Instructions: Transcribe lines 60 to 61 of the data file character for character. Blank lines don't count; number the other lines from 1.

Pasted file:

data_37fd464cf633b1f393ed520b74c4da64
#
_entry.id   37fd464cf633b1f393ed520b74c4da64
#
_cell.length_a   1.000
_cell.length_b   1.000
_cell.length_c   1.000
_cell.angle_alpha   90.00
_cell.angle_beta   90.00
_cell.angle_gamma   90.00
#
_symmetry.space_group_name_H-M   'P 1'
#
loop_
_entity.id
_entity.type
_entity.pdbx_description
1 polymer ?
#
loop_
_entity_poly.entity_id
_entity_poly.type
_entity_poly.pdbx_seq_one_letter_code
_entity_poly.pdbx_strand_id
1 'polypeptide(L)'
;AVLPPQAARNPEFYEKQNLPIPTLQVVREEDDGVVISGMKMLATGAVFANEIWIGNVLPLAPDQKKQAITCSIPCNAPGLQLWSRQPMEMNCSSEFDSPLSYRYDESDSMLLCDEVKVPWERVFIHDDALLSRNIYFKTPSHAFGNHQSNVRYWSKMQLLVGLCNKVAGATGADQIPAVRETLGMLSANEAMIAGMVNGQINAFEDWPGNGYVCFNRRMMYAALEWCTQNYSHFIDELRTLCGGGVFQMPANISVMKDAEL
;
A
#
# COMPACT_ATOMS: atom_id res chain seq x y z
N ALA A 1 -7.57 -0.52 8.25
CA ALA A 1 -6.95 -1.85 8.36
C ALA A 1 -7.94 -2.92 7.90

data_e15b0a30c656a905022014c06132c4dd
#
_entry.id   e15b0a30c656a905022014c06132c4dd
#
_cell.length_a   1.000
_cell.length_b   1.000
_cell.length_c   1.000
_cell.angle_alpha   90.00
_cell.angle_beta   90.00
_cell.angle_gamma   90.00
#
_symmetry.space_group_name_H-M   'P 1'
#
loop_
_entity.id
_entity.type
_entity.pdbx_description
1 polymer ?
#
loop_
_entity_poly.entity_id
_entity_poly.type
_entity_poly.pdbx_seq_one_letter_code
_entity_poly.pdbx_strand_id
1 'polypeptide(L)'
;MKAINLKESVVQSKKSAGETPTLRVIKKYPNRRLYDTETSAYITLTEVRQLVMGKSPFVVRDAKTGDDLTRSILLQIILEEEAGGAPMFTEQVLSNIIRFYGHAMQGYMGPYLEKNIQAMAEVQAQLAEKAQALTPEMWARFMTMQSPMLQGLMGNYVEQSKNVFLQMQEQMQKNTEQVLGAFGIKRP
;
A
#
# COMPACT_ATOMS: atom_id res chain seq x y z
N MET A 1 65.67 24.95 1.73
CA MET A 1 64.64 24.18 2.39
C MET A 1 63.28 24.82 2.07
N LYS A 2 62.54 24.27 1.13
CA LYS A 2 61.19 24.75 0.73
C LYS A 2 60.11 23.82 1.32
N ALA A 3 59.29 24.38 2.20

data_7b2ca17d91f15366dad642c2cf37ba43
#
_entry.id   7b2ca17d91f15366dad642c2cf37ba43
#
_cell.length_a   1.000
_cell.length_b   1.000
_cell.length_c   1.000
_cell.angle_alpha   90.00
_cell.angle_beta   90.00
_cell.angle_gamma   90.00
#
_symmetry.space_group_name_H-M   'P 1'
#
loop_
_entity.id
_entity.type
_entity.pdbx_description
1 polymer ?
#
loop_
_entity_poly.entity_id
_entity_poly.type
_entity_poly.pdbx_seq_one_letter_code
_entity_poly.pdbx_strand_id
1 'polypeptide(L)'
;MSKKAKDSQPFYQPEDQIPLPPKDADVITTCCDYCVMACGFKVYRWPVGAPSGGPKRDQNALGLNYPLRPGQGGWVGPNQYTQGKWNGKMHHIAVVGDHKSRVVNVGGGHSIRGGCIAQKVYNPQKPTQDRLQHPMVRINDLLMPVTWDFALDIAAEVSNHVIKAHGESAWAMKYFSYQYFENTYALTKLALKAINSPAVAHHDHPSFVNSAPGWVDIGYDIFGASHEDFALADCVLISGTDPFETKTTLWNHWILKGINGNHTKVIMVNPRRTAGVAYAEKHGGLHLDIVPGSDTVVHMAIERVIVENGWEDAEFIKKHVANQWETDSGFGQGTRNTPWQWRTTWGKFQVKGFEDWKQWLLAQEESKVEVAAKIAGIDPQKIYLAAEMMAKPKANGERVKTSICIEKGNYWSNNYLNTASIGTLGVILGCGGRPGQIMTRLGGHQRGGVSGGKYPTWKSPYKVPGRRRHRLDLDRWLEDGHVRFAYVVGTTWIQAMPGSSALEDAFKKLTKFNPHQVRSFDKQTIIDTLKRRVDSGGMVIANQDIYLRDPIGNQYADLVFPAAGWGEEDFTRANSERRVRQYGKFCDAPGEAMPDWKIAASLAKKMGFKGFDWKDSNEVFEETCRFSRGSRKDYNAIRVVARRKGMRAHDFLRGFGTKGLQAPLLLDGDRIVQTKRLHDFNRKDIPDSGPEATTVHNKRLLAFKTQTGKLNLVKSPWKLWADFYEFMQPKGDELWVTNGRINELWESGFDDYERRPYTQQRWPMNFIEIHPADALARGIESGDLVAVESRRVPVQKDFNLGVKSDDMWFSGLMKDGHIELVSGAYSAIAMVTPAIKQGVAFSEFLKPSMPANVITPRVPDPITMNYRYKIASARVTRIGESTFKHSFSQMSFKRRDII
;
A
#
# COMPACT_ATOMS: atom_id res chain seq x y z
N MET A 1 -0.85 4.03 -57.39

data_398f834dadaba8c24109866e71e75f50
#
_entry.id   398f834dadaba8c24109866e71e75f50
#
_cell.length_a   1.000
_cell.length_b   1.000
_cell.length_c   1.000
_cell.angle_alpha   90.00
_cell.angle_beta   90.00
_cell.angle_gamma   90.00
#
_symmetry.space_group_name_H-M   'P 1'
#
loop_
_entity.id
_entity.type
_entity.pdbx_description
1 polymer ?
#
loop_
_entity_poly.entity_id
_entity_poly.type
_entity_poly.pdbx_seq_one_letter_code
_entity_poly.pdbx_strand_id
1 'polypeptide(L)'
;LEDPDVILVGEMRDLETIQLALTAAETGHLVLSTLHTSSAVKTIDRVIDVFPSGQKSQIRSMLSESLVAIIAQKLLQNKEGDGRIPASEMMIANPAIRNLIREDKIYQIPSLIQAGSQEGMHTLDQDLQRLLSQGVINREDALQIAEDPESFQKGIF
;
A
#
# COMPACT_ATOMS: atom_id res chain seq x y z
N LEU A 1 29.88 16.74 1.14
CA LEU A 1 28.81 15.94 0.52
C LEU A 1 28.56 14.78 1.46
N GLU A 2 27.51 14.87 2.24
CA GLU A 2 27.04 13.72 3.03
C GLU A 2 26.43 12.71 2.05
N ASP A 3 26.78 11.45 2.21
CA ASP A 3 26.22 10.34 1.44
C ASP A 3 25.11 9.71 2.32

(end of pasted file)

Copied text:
;
A